In 1 Cor. 13, along with other passages on ethics in the NT, the text draws our focus not so much to what we do and don’t do. Don’t misunderstand. There are “put off” and “put on” passages. There are vice lists which we are to avoid, and virtue lists we are to emulate. But even these passages prove the point: the primary focus of the NT ethic is how we treat each other and that we love each other. When we consider, for instance, the fruit of the Spirit and the deeds of the flesh (Gal. 5:19-23), we see that there is an ethical focus that is horizontal, that is, many of the deeds of the flesh relate to how we treat others, as do many of the fruits of the Spirit. We cannot ignore this. The NT ethic is less concerned about whether you have a TV and is more concerned about how you treat your brother, your sister, and your neighbor. (I know, they didn’t have TVs in the NT era, but you get my point). The NT is not unconcerned with behavior and action, far from it, but it is primarily concerned about how I treat you and you treat me. My words matter. My attitude matters. Yes, my tone matters. My actions matter. Why? Because the Christian ethic is love.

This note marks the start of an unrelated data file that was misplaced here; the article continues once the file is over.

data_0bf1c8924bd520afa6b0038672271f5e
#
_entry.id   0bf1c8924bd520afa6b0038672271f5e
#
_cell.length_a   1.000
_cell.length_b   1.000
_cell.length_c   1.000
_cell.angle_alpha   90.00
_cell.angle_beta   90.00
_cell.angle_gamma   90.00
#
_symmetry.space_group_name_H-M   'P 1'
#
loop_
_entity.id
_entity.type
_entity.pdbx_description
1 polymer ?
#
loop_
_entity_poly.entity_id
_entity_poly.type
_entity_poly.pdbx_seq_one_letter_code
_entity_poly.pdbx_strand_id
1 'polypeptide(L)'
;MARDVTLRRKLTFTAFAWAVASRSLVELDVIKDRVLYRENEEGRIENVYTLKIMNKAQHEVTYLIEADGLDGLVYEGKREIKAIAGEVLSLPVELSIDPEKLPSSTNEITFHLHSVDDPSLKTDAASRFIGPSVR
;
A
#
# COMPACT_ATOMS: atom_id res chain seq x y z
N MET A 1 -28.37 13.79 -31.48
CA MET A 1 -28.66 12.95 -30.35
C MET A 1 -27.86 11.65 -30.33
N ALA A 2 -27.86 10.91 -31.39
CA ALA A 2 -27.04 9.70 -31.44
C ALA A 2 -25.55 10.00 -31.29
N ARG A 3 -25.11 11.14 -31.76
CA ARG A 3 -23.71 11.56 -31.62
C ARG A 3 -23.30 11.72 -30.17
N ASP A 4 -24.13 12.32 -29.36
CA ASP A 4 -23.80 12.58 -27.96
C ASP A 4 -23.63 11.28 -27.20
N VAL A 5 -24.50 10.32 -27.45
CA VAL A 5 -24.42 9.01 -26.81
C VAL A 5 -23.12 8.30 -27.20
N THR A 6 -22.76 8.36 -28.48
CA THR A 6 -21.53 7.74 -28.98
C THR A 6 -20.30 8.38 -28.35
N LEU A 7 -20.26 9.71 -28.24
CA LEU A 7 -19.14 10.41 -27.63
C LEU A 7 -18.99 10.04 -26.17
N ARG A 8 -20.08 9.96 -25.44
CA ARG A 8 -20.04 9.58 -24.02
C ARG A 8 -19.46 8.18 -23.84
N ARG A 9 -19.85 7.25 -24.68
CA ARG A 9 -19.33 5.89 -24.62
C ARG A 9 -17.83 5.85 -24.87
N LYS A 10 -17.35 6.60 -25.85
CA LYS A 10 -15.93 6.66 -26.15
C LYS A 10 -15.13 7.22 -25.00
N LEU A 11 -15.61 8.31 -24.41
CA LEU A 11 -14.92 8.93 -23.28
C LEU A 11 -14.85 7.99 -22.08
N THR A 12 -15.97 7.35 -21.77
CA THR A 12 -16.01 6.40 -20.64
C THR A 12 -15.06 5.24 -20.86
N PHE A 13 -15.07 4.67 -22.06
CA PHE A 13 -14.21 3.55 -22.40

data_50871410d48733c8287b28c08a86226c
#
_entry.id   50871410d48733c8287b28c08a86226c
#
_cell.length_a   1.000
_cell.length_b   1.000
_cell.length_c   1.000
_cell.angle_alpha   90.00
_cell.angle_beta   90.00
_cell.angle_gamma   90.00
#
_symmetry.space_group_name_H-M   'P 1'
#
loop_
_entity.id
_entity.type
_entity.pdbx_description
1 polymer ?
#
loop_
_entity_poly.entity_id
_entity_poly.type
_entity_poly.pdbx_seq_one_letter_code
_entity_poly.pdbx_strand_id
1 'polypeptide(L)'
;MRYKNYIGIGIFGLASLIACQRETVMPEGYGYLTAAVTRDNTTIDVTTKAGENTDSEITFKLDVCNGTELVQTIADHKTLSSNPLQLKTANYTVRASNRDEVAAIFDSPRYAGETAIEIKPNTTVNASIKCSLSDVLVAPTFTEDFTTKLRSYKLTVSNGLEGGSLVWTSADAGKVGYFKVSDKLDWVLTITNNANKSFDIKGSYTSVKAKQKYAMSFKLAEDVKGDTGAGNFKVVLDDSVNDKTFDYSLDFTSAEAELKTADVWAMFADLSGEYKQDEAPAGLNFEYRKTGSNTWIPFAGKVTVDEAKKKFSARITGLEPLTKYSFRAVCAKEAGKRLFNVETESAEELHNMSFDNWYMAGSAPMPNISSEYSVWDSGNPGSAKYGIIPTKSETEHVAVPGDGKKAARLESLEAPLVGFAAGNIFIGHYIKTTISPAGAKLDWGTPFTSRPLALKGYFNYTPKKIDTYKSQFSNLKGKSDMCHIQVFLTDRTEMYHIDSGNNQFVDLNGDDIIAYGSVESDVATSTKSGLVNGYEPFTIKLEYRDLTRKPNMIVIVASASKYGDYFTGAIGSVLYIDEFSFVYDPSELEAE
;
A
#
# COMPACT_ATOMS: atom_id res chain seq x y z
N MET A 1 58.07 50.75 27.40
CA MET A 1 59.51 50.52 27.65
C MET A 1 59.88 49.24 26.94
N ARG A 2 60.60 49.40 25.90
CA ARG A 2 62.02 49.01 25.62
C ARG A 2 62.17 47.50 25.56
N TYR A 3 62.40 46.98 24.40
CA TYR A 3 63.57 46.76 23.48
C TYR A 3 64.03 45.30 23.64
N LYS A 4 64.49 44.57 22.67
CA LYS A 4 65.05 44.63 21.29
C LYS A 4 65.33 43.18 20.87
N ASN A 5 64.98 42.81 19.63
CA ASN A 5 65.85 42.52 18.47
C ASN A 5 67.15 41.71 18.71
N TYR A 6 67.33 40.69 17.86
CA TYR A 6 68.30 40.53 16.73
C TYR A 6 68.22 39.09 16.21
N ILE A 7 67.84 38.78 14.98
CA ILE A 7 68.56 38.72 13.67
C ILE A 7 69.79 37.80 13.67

So how are you doing? How am I doing? It is too easy to find examples of where we were kind and loving to someone who is kind and loving to us. Think about those relationships which are more difficult. Think about that person that you struggle with, or just don’t like. Think of that person you disagree with. Think of that person. How I treat that person is the real barometer of the work of the Spirit in my life. “If you love those who love you, what credit is that to you? For even sinners love those who love them. If you do good to those who do good to you, what credit is that to you? For even sinners do the same” (Luke 6:32-33).
Yesterday I had a point of contention with someone. I believed they were in the wrong. They believed that I was “sinfully uncharitable” with them. What happened? Well, I love this person. He is a brother. I went to him and explained to him why I believed he was wrong about something. He listened. He then spoke. I listened. We discussed. We asked questions. We explained. We listened. I asked for forgiveness. He granted it. He discussed some things he learned from the conversation, and how he could do better. Why do I bring this up? Because it is an example of real life. Real life will not be a perfect living out of Christian love, but a Christian ethic will govern how we respond to those we love, especially when we fail.